You don’t have to do all of the following tips — pick ones that will work best for you and give them a try. If they don’t do much after a few weeks, try some of the other tips:

  1. Lean Your Diet. I typically eat pretty healthy. As a vegetarian, I stick with lots of veggies, fruits, lean protein, nuts, whole grains, low-fat dairy, and good fats. For the most part. But I also allow myself some indulgences, including veggie pizza, some sweets, and other treats. And while I think that’s a good lifestyle to have, sometimes you have to get a little strict with yourself for a little while to achieve your goals. So right now I’m on a self-created diet with only one menu plan — I eat the same things every day. I have a set breakfast, set lunch, set dinner, and set snacks. I’ve taken the choice out of eating, and for me that’s been working. That might not work for everyone. The key is to cut out the junk food and other treats (except for maybe 1-2 cheat meals a week). Cut back on grains for a little while and focus more on lean protein, veggies, fruits and good fats. With a diet like this, you’ll get lean faster.
  2. Intervals. If you do cardio exercise such as running, cycling, rowing, or what have you … rev it up with higher-intensity intervals. This means going at a little under full speed for a short interval, and then going slow for another short interval. There are tons of great interval workouts, but one of my favorites recently are Tabata Intervals — basically 20 seconds of intense exercise, then 10 seconds of rest … and repeat those intervals 8 times. That’s a total of four minutes — a great workout in a short amount of time. I suggest easing into interval training if you haven’t done much of it before — just pick up the pace for a minute, then go slower for another minute. Don’t overdo it at first. Also realize that if you do intense intevals, you will probably have to cut back on the duration of the exercise.
  3. Metcon Workouts. These are usually workouts that combine strength training with cardio at high intensities. Generally they’re about 20 minutes (give or take 10 minutes), and they use a combination of exercises with no rest in between. Crossfit is the ultimate expression of this philosophy — typical workouts include doing four rounds of 400-meter sprints and 50 squats (as fast as you can) … or 100 pullups, 100 pushups, 100 situps, 100 squats (as fast as you can). See Crossfit’s “Workouts of the Day” for more examples.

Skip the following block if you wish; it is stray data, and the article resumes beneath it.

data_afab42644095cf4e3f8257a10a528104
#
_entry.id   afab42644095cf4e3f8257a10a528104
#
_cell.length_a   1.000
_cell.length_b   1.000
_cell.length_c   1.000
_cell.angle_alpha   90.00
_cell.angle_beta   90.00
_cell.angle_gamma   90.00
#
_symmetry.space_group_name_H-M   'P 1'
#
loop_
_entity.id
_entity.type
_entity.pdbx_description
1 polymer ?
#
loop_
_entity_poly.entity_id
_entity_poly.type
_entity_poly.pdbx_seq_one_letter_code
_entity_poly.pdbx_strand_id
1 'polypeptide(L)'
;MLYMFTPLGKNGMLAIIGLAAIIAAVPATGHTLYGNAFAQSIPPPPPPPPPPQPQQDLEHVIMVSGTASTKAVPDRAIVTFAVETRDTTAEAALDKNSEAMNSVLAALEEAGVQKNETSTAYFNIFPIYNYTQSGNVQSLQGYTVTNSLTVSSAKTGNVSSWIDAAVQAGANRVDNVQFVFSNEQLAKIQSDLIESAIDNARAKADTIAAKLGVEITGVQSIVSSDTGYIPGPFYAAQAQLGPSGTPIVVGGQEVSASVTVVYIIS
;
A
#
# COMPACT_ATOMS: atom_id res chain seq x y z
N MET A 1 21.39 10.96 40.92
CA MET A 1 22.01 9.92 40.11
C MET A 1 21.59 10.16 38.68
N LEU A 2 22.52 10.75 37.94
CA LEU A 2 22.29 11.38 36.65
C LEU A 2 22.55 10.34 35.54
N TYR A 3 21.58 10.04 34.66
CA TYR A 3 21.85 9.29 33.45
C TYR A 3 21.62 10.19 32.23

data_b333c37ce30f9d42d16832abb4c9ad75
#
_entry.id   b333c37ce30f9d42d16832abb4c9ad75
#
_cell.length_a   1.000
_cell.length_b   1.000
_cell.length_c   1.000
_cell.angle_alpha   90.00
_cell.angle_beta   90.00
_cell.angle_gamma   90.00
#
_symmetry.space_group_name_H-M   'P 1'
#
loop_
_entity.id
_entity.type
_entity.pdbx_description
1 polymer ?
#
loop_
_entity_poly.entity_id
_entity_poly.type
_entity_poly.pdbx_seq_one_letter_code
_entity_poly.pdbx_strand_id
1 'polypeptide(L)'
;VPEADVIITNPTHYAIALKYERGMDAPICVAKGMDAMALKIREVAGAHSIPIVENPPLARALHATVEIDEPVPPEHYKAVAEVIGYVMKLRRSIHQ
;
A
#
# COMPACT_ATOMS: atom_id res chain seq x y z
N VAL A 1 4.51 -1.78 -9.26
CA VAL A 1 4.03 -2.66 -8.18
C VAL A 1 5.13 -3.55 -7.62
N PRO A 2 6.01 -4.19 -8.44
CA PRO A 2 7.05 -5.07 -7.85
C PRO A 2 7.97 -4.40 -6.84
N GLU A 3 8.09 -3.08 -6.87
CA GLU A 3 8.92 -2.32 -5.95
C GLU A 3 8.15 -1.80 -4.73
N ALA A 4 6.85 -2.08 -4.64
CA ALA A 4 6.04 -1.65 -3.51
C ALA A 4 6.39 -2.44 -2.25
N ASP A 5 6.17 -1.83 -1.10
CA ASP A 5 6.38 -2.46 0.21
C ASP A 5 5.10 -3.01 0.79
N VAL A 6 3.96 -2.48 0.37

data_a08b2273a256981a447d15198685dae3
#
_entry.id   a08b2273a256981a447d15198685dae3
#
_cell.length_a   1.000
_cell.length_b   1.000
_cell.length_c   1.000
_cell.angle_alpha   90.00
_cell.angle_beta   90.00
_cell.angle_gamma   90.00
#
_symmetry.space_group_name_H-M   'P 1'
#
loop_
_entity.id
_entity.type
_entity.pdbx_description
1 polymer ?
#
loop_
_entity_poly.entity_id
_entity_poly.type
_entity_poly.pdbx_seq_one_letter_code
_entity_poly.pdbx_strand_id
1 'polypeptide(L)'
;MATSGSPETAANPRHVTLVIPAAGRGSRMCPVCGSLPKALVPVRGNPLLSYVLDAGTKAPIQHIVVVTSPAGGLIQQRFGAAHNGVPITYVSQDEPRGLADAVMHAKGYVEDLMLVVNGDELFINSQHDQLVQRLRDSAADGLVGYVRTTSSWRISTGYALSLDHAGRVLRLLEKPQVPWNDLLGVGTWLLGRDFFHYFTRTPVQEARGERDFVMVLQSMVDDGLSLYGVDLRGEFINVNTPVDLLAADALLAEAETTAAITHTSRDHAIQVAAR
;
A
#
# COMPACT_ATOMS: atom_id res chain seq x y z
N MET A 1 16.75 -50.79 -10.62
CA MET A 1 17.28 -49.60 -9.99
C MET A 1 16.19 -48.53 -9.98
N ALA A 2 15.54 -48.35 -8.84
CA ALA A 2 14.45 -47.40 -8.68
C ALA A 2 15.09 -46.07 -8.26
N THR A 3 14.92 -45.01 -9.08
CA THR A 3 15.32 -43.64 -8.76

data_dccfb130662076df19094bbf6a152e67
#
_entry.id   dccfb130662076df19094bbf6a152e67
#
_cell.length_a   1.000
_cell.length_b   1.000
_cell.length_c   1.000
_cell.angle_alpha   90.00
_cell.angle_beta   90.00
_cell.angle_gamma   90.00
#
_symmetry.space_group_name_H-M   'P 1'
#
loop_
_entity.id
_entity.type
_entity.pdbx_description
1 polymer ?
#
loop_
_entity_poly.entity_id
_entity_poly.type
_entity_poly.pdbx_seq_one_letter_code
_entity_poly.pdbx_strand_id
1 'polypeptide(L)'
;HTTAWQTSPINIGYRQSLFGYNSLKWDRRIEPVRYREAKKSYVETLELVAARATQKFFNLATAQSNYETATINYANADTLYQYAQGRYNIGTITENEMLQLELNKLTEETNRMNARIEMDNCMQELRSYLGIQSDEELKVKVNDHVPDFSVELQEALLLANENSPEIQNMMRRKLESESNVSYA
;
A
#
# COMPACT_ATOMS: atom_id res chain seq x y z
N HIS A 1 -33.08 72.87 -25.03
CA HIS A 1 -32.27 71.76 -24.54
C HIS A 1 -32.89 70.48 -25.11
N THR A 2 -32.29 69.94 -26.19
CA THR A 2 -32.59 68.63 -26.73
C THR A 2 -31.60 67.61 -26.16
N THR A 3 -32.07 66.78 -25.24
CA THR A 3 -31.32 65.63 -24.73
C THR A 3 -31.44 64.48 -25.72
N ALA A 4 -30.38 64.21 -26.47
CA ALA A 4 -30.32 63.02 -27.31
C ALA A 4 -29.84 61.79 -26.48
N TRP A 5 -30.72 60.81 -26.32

4. Hills. If you normally run, add some challenge to your runs with hills. Hills are like strength training for runners. They add intensity and are a great way to rev up the fat burning. I suggest easing into hill running if you’re not used to it. Start by running a slightly hilly course — gentle, rolling hills. Then run a course with hills that are a bit tougher. Then, when you’re good and strong (after a few weeks), do some hill repeats up a challenging hill — run hard up the hill, then go easy down the hill, for 5-7 repeats. You’ll curse my name when you’re done.
  5. Heavy Weights. If you normally do strength training, but only do bodyweight exercises (which are great) or do high reps with lighter or medium weights, try increasing the intensity. Do this gradually, of course, as you don’t want to overdo it at first. Shoot for 3 sets of 5 reps with a heavier weight, for each exercise you do. This will help you to build more muscle and increase your metabolism.
  6. Compound Lifts. Combine the above tip of lifting heavier weights with this tip — only do compound lifts. That means no isolation lifts, where you’re only working one muscle group at a time. Be sure that each lift uses two or more joints. Bicep curls are an example of an isolation lift — only the elbow joint is involved. Examples of compound lifts include the bench press (shoulder and elbow joints involved), the pullup (again, shoulder and elbow), squat (knees and hips and back). With compound lifts, you are working more muscles at once, and as a result you’re going to build more muscle overall. Compound lifts are also more functional — they mimick real-world motions. No one lifts anything like they do in a bicep curl, but we squat every day (think of picking something up off the floor, or sitting down and then getting up).
  7. Extra Activities. If you’re doing all of the above tips, you’re on a great track to get lean. But if you’ve stepped up the intensity and are eating super lean for a month or so and want to take it to the next level, then add some extra activities to your schedule several times a week. These could include anything where you get active for at least 30 minutes: playing sports, going on a hike, doing some yardwork, doing some intense house cleaning (no, the Roomba doesn’t count), going swimming, etc. Just get active, in addition to your regular workouts. This extra activity will help you burn those extra calories and help break through your plateau.